July 2012 Investor Letter
The S&P 500 was up by almost 4% in June, which was a strong month, but there wasn’t a lot of fundamental change that caused the market to rise by such a large amount. Almost all of the gain happened on the final day of the month when there were of reports of a European compromise on a Spanish bailout. There were hardly any details about the compromise though and details continue to be sparse nearly a week later. For now it looks like this agreement isn’t much different from any other agreement that has already been made by the Europeans. Therefore, it’s logical to assume that this won’t be the last time we hear about a European crisis.
I think anyone who is expecting a grand compromise from Europe is going to continue to be disappointed though. There is only so much that can be done to change the current situation other than to implement proper deficit reducing policies and be patient. In reality the Europeans have already done a lot to try to please the markets in the short term. There have been an endless number of bailouts, agreements and summits that have resulted in a number of tangible actions. The ECB has printed as much money as the Fed has now, and Greece has written the face value of its debt down by half. In true European style though, the governments’ war with Eurobears continues to be a battle of attrition. It’s difficult to see how one side will deal the other a knockout blow and the most likely end will be an armistice founded in fatigue. It’s nearly impossible to forecast when this will occur, but the longer the battle draws out, the more that the cards are stacked in favor of the governments of Europe. It was always a long shot that Eurobears would force a collapse of the EMU, and at some point the markets will simply get tired of the European story and move on to another.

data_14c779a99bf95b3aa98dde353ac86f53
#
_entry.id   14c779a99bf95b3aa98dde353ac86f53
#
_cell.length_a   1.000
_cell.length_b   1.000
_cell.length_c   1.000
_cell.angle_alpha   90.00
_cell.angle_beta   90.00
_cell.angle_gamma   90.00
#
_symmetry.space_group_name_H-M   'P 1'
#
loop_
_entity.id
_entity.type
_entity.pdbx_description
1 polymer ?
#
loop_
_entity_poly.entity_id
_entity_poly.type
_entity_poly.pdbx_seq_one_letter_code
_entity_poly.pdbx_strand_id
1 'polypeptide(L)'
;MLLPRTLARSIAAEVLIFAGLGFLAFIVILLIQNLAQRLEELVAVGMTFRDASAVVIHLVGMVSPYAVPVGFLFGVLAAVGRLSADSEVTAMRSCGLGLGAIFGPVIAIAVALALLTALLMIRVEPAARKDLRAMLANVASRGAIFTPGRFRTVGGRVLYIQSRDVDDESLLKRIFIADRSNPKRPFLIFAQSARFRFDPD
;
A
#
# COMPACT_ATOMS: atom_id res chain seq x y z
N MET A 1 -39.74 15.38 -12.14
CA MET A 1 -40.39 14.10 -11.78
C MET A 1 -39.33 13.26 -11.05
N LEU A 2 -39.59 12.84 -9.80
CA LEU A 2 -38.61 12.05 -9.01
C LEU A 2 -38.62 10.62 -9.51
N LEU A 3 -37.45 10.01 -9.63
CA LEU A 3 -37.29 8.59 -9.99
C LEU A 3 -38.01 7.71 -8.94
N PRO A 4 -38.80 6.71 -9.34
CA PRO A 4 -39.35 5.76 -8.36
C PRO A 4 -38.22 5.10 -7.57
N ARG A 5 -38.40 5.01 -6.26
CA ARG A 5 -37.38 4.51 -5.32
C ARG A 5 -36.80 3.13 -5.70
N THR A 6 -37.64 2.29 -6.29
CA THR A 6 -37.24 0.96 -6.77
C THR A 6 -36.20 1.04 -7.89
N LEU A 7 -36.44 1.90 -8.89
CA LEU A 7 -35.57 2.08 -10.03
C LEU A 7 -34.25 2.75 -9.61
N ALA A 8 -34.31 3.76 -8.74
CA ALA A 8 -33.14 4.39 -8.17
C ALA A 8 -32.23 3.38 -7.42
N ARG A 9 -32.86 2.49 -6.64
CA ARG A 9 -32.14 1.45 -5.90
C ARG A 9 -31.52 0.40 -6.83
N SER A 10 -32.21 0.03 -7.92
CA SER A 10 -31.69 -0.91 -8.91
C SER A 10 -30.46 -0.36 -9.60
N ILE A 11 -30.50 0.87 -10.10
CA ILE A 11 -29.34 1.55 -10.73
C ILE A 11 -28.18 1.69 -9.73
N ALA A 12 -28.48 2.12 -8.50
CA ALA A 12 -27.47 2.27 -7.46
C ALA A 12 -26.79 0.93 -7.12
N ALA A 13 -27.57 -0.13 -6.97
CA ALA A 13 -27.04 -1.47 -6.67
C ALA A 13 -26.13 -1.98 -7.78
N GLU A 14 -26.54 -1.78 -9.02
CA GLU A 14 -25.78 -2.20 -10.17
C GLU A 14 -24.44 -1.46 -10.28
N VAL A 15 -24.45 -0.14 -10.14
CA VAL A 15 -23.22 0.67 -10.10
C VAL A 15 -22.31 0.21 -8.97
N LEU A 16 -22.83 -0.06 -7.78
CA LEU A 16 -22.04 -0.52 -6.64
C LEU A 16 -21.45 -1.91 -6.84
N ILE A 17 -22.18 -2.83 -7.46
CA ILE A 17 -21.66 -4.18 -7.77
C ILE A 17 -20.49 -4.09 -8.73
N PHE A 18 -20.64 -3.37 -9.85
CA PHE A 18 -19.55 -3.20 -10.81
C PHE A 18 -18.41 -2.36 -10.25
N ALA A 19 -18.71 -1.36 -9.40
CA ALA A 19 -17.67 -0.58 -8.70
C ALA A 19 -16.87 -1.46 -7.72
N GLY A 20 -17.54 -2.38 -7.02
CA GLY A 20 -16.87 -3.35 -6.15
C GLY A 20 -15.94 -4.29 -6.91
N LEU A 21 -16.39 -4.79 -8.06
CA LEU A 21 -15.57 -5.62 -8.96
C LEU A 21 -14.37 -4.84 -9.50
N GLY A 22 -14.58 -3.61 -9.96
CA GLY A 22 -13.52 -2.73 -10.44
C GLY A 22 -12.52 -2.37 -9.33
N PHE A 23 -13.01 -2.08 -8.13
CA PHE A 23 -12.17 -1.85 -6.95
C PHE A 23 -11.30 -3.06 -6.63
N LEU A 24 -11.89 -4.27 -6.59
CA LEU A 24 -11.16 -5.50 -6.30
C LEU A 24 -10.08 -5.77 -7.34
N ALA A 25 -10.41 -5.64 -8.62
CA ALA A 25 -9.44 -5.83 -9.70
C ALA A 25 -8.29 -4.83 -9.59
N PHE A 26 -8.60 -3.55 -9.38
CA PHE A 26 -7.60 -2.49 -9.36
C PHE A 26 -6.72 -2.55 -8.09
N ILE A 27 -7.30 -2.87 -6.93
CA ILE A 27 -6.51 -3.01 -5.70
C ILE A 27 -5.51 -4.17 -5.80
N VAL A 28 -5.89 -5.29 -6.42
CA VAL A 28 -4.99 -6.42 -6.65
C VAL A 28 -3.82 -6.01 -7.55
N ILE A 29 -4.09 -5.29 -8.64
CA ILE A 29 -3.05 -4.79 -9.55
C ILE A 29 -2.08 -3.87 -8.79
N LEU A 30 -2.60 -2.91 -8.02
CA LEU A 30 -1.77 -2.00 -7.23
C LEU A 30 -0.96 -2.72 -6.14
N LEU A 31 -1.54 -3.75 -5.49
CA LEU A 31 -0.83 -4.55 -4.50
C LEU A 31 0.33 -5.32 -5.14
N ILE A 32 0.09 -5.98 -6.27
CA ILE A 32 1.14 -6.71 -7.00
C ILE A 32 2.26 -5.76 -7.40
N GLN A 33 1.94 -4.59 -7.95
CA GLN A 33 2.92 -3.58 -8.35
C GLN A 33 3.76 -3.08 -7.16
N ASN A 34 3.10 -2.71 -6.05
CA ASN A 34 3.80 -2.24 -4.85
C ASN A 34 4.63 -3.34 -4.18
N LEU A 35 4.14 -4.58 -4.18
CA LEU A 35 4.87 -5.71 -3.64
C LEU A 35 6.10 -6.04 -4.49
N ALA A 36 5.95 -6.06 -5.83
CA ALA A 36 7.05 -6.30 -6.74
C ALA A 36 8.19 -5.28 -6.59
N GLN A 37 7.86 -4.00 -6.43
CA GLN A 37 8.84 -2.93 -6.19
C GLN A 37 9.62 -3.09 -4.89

The other newsworthy event in June was that US economic data continued to show some signs of deterioration. Of 14 major US economic indicators released during the month, 13 were below Wall Street’s expectations, including important measurements of unemployment, retail sales, consumer confidence and industrial production. Earlier in the year, some had hoped that the US might be able to decouple from troubles in Europe and China, but recent data has left that thesis on unsettled ground. Still, it is only one month of data, and a particularly noisy one because of the heightened effect of seasonality on economic data in summer months. At this point, an American recession continues to look unlikely to me.
As for our portfolio positioning, we remain opportunistic in our purchases and have now reinvested most of the excess cash that we have been holding since February. At the beginning of June with markets near their lows, I took us to what I would consider a market neutral position and had us leaning slightly bullish into month end. While I was initially expecting July to be a strong month (as seasonality begins to turn more positive in July), June’s late month rally may have served to steal some of July’s return prospects. Earnings season will begin soon, which could increase volatility and hopefully give us some good buying opportunities. Given economic volatility in the second quarter, few are expecting companies to report good numbers.
Scott Krisiloff, CFA